Simply put, an object is a noun or pronoun representing the person or thing that is affected by the action of the verb. Here, we'll explain more.

"Objects" in the English Grammar

What Are Objects?

An object is a noun, pronoun, or noun phrase that receives the action of the verb in a sentence. In a sentence, the subject performs the action, while the object receives the action.

Objects: Types Based on Structure

There are three main types of objects in grammar based on their grammatical structure (the makeup of the words):

  1. Simple objects
  2. Compound objects
  3. Complete objects

1. Simple Objects

Simple objects are made up of a single word (sometimes a word plus a definite or an indefinite article) that acts as an object. They can be:

  1. An object personal pronoun
  2. A masculine or feminine proper noun

I met him yesterday.

She called Marcus to invite him to the party.

I love Sally.

Object Personal Pronouns

Personal pronouns can be either subjects or objects in a sentence. In the table below, you can see the list of object personal pronouns in English:

Singular Object Pronoun Plural Object Pronoun
First Person Me Us
Second Person You You
Third Person (M) Him Them
Third Person (F) Her Them
Third Person (N) It Them

2. Compound Objects

A compound object, as the name suggests, is comprised of two or more nouns or pronouns. Take a look at the following examples:

They invited Lucy and me to their anniversary.

As you can see, sometimes we have a mix of nouns and pronouns, but they are all still the object of our sentence.

I saw Jake and her sister in the supermarket.

3. Complete Objects

Complete objects consist of a direct object and all of its modifiers. They are noun phrases or noun clauses that together function as an object. Look at the examples:

The flood destroyed the beautiful giant tall statue in the middle of the garden.

I like men who are well-dressed and enjoy outdoor activities.

Objects: Types Based on Grammatical Functions

using a direct object in a sentence

There are three types of objects based on grammatical function:

1. Direct Objects

A direct object is a noun, pronoun, or noun phrase that directly receives the action of the verb in a sentence. The easiest way to locate a direct object is to find the verb and ask the question what? or whom?

He was eating a hamburger.

He was eating what? A hamburger. So, 'a hamburger' is the direct object.

She knows everybody!

She know whom? Everybody. So, 'everybody' is the direct object.

2. Indirect Objects

An indirect object is a noun, pronoun, or noun phrase that tells to or for whom or what the action of the verb is being done. It always needs a direct object and always comes before the direct object.

She cooked us dinner.

Here, 'us' is the indirect object for whom the action is done, while 'dinner' is the direct object which is the thing that receives the action of the verb (cooked).

I owe him some money.

3. Object of a Preposition

The object of a preposition is a noun or pronoun that comes after a preposition and completes the prepositional phrase. For example:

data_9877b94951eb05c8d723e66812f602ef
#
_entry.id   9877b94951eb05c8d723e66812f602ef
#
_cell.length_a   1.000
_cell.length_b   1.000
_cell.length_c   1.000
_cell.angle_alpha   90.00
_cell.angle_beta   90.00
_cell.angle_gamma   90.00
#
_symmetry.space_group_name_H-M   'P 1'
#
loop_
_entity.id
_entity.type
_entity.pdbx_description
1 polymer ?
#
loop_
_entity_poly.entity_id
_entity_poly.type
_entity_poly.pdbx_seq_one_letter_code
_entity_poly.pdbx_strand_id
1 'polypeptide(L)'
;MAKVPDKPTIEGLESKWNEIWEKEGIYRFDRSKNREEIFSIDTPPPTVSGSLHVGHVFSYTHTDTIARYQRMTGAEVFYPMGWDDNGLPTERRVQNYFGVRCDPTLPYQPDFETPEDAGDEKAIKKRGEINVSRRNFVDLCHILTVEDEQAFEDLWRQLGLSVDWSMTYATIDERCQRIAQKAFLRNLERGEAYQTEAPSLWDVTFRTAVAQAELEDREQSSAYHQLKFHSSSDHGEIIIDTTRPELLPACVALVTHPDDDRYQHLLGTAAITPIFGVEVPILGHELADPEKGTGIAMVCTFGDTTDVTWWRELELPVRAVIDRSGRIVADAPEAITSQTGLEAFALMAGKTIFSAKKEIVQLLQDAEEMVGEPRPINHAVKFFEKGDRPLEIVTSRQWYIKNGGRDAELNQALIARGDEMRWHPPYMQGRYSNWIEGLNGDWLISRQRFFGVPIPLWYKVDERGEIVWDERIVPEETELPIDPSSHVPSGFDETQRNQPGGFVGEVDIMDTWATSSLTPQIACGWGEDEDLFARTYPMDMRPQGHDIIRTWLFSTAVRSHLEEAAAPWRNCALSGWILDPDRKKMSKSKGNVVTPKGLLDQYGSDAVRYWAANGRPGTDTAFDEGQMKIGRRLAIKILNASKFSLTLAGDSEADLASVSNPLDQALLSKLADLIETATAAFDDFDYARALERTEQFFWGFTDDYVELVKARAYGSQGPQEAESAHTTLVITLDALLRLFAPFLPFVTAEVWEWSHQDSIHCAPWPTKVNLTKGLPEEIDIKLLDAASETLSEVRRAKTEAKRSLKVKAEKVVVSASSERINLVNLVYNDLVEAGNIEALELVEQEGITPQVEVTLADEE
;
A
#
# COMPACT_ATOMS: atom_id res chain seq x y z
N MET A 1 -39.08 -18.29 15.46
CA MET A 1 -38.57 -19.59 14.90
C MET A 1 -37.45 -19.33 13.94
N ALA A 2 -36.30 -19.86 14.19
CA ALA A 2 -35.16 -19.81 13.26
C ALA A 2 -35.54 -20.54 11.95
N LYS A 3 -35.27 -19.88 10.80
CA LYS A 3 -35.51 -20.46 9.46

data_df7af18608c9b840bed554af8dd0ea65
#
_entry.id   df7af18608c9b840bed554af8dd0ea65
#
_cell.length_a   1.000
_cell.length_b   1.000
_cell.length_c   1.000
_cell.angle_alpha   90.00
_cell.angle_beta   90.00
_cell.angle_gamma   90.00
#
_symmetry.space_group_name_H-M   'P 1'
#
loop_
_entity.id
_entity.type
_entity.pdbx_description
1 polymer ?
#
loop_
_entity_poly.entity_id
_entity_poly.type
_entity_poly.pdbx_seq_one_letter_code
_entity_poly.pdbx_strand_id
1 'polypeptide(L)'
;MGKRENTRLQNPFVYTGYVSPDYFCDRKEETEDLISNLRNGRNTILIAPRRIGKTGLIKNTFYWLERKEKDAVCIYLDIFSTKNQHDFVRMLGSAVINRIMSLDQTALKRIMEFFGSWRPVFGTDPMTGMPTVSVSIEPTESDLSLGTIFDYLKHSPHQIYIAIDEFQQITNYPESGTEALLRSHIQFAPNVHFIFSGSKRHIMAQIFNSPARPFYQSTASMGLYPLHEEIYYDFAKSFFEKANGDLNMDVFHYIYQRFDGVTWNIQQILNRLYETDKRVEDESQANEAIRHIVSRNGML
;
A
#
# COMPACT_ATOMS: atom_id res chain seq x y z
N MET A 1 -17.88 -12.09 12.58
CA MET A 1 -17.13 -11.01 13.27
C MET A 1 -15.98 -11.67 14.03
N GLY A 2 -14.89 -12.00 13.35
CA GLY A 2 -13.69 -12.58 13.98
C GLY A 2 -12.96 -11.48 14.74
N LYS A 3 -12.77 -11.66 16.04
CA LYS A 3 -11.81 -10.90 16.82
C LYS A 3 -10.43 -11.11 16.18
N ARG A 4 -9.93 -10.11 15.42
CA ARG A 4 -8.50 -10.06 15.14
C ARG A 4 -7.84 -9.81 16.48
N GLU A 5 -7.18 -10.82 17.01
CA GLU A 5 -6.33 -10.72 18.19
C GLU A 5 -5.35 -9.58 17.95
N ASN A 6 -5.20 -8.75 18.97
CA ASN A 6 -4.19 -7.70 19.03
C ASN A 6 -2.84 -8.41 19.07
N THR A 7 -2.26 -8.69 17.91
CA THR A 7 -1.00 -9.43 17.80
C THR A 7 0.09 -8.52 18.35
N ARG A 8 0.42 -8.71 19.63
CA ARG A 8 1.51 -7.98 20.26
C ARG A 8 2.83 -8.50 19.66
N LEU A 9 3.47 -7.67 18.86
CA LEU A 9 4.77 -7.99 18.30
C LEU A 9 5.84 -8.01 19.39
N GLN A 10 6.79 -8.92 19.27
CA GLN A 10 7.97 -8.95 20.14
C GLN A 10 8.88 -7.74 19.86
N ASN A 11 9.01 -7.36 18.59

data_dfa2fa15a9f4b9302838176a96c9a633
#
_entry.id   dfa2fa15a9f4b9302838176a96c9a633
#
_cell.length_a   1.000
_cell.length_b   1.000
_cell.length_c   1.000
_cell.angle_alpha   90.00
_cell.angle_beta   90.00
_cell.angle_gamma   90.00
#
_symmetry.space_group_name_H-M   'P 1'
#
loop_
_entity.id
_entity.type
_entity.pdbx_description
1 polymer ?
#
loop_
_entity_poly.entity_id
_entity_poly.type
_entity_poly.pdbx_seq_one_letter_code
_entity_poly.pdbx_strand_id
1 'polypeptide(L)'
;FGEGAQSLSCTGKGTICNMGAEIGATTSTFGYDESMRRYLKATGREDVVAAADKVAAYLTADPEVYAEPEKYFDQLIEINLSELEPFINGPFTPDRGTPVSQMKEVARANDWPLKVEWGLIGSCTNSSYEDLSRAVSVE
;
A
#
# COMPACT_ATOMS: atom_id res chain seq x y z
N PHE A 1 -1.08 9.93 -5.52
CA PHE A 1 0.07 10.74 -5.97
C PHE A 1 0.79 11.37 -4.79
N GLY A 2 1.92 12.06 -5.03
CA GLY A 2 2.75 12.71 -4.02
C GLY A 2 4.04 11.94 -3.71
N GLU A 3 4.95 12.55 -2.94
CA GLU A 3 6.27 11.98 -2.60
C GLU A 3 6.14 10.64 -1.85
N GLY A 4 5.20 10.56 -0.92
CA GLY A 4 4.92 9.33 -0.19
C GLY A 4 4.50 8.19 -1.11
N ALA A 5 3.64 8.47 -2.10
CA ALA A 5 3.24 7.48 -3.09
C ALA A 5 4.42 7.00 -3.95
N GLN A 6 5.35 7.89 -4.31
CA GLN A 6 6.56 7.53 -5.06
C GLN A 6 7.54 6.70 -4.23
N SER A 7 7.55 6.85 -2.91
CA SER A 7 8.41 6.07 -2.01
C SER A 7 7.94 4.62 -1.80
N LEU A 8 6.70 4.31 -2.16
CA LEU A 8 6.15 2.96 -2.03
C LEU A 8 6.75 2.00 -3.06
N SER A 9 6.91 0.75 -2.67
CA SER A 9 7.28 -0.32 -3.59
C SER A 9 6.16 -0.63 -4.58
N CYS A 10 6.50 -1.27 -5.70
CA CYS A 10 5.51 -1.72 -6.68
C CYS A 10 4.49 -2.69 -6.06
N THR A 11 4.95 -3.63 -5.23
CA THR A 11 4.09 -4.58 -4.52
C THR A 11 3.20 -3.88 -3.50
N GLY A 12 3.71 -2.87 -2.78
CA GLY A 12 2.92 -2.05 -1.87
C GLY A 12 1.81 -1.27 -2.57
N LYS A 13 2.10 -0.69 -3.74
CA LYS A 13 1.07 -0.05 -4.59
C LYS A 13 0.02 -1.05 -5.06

Try eating your meals without salt.

In this sentence, the noun 'salt' is the object of the preposition 'without.' Together, they form a prepositional phrase.

Lee lives in Montreal.

One way to identify the indirect object is to rephrase the sentence using a prepositional phrase with 'to' or 'for'. In these rephrased sentences, the direct object typically comes before the indirect object. Compare the examples:

indirect + direct object direct object + prepositional phrase with to/for
The postman gave me the letter. The postman gave the letter to me.
He bought me a drink. He bought a drink for me.

Do All Verbs Take Objects?

Not all verbs need an object to form a complete sentence. Here are some important rules you need to know about verbs and objects:

  • Only transitive verbs can have an object.

I ate pizza for dinner.

  • Intransitive verbs do not take an object.

Sarah laughed.

  • Some verbs need both a direct object and an indirect object.

He told his friend a secret.

He is a really nice guy.

Here, 'a really nice guy' is not a direct object. It's a subject complement following the linking verb 'is.'


Objects are nouns, pronouns, and noun phrases that receive an action. They usually come after some main verbs and after prepositions (if needed).

simple objects compound objects complete objects
examples They talked to me to convince me. I asked my sister and her friend to make sure if I looked beautiful or not. I hate those who blow the horn at the traffic light.

There are three types of objects based on grammatical functions.

Transitive and Intransitive Verbs

There are two types of verbs based on whether they can get an object or not. Those verbs that need an object to have a complete meaning are called transitive verbs and those verbs that have a complete meaning without an object are called intransitive verbs.

I heard a noise from the basement. → transitive

My daughter slept well last night. → intransitive


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